What an utterly delightful murder mystery! While this description may seem a bit contradictory, I can’t think of any way to better describe Buzz Kill, as Beth Fantaskey strikes a fantastic balance between all the hilarity and awkwardness of teenagerdom and the gravity and danger of a murder mystery.
Seventeen-year-old Millie is getting her Nancy Drew on. After all she IS a reporter for the Honeywell High Gazette, and she IS the one who (literally) stumbled into the very much dead, and not very-much-liked Coach Killdare in a storage room of the football stadium. Dibs… and all. And when her dad becomes a suspect, and when the detective assigned to the case proves to be incompetent and harboring a petty grudge, she determines to find out what really happened to Hollerin’ Hank Killdare. Upstaging fellow-reporter (and arch-nemisis) Viv and winning the Pacemaker out from under her perfect little nose while Millie does it would be icing on the cake.
All-American quarterback Chase Albright seems to be a perfect (and gorgeous) ally, but his past is shrouded in mystery as well. But should she trust him? Everyone seems to have a motive. Can she really trust anyone?
WWND? (What Would Nancy Do?)
This book excels in so many areas for me, the romance, the characters, the mystery, the wit and humor, the suspense, but the keystone to all this is Millie. Her character is just wonderful. She’s smart, though doesn’t apply herself (except to subjects she deems important), she loves ironic t-shirts, has a voracious appetite for junk food (and really loves pie), and believes the public education system is, in her words: “a diabolical plot to shackle young minds.” She’s witty, sarcastic, resourceful, persuasive, blunt, and aggressive, but she’s also a girl who underneath the tough exterior is vulnerable and still grieving the death of her mother. It’s hard to find words to adequately describe Millie, but in a sea of heroines that can tend to be a bit similar, she stands out.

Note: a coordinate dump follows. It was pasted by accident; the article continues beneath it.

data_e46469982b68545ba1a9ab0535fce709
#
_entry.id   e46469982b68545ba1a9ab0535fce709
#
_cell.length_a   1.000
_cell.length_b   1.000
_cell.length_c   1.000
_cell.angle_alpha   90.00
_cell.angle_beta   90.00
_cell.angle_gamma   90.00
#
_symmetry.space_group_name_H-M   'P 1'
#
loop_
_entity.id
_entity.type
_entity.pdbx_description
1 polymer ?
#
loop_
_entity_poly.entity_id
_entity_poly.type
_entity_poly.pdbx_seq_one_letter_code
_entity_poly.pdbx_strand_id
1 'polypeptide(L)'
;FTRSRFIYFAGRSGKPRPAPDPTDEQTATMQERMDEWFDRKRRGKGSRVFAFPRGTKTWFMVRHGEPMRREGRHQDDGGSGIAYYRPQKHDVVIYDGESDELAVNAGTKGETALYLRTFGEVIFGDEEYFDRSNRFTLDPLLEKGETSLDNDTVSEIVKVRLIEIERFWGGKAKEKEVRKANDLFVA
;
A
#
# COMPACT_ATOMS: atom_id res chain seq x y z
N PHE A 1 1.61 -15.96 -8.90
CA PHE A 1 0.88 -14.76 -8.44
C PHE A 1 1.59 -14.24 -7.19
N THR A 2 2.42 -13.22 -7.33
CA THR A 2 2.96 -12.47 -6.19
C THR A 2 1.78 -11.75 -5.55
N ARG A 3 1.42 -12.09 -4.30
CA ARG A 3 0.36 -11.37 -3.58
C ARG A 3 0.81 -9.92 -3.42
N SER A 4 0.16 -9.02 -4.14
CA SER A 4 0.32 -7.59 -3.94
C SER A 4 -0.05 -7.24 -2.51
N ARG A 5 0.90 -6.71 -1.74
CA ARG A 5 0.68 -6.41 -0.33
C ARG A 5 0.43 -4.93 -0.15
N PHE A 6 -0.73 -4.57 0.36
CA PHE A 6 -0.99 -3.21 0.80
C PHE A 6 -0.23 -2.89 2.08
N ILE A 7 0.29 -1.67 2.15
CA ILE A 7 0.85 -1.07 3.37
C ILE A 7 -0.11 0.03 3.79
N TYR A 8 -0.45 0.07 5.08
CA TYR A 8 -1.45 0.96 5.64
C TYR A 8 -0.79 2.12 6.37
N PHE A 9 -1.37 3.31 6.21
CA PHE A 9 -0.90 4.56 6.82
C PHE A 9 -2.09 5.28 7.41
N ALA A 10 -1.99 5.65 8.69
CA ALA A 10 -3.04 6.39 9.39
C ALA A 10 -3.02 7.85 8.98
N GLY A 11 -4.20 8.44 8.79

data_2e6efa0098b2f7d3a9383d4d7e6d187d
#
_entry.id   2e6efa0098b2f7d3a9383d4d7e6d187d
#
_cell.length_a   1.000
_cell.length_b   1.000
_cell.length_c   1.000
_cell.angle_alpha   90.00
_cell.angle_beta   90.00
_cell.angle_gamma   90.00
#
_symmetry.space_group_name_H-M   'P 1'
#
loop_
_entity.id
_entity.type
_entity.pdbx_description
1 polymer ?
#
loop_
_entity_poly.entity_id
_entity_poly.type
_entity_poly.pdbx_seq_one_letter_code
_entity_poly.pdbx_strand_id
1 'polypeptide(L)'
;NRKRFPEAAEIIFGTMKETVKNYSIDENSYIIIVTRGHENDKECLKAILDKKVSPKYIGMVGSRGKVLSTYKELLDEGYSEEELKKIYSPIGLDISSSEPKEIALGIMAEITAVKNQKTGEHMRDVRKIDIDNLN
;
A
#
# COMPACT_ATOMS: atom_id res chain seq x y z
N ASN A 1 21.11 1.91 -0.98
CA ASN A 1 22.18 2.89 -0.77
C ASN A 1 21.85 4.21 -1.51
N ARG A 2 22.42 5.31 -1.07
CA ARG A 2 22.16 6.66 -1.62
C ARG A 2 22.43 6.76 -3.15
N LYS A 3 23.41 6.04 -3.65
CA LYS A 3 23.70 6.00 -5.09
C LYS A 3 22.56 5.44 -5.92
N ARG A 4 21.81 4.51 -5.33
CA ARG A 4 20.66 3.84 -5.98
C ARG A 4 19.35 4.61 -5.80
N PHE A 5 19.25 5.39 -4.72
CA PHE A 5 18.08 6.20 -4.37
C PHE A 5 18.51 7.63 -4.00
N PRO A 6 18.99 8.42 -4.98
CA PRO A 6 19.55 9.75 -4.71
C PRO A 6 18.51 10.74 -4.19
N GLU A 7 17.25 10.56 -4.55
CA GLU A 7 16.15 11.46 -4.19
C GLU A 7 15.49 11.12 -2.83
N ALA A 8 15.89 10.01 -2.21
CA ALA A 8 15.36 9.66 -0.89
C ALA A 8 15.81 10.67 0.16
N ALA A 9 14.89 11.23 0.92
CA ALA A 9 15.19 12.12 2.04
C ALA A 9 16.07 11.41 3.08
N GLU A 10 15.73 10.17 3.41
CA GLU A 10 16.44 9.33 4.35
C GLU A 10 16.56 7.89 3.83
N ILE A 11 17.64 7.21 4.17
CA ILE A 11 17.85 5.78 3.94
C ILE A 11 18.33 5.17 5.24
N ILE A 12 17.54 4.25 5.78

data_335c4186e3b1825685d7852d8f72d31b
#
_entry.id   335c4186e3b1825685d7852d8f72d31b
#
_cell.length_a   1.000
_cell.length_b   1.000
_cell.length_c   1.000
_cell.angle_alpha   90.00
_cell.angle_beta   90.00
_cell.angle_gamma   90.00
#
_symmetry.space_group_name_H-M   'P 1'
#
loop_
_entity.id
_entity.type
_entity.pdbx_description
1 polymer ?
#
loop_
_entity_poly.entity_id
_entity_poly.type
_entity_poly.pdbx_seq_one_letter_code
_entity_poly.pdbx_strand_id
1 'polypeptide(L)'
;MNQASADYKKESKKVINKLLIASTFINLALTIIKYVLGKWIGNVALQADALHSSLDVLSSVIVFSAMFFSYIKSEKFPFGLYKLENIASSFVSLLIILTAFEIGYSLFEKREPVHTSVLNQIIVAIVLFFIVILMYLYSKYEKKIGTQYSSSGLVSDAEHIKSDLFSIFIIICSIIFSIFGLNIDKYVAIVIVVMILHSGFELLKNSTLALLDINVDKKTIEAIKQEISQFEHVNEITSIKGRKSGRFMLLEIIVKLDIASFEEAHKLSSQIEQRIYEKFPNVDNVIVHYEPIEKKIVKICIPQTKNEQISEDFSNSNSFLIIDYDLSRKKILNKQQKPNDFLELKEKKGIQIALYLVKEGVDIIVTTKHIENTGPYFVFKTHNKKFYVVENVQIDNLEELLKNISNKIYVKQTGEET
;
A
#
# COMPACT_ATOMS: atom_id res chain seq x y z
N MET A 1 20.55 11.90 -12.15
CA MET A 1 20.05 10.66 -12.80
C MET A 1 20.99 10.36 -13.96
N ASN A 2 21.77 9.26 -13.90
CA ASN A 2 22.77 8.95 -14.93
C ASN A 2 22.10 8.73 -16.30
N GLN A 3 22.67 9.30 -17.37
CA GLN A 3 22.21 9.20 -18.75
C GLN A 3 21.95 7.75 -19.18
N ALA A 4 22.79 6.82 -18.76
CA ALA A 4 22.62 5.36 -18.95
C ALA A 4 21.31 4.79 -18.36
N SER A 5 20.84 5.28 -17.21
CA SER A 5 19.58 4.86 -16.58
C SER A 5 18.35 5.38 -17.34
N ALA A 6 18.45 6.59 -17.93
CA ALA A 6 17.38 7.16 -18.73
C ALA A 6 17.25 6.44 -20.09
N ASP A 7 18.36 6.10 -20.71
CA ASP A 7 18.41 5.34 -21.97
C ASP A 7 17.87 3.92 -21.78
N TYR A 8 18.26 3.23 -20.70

Mystery. As for the rest of it, the mystery is well-paced, well-structured and intriguing. I love all the comparisons and contrasts with Nancy Drew. (If you don’t know who that is, well then, get thee to a library. Or, at least Wikipedia.). I just love how Buzz Kill feels light and teenagery and fun, but yet it’s also this very dark, serious, dangerous murder investigation that’s going on as well. Fantaskey does excellent job marrying these two very different tones into something cohesive, as neither one diminishes the other.
Characters. Everyone Millie meets in the course of her life and investigation — friends, foes, suspects, nervous principals, movie girlfriends, smelly dogs, not to mention personal librarians — are all so engaging and colorful. It’s a small town. So be ye warned: There be quirkiness ahead.
Romance. It’s good stuff. Really good stuff. And I’ll just leave it at that. Chase and his secrets should be yours to discover.
Overall, I stand by my previous description… Buzz Kill is an utterly delightful murder mystery.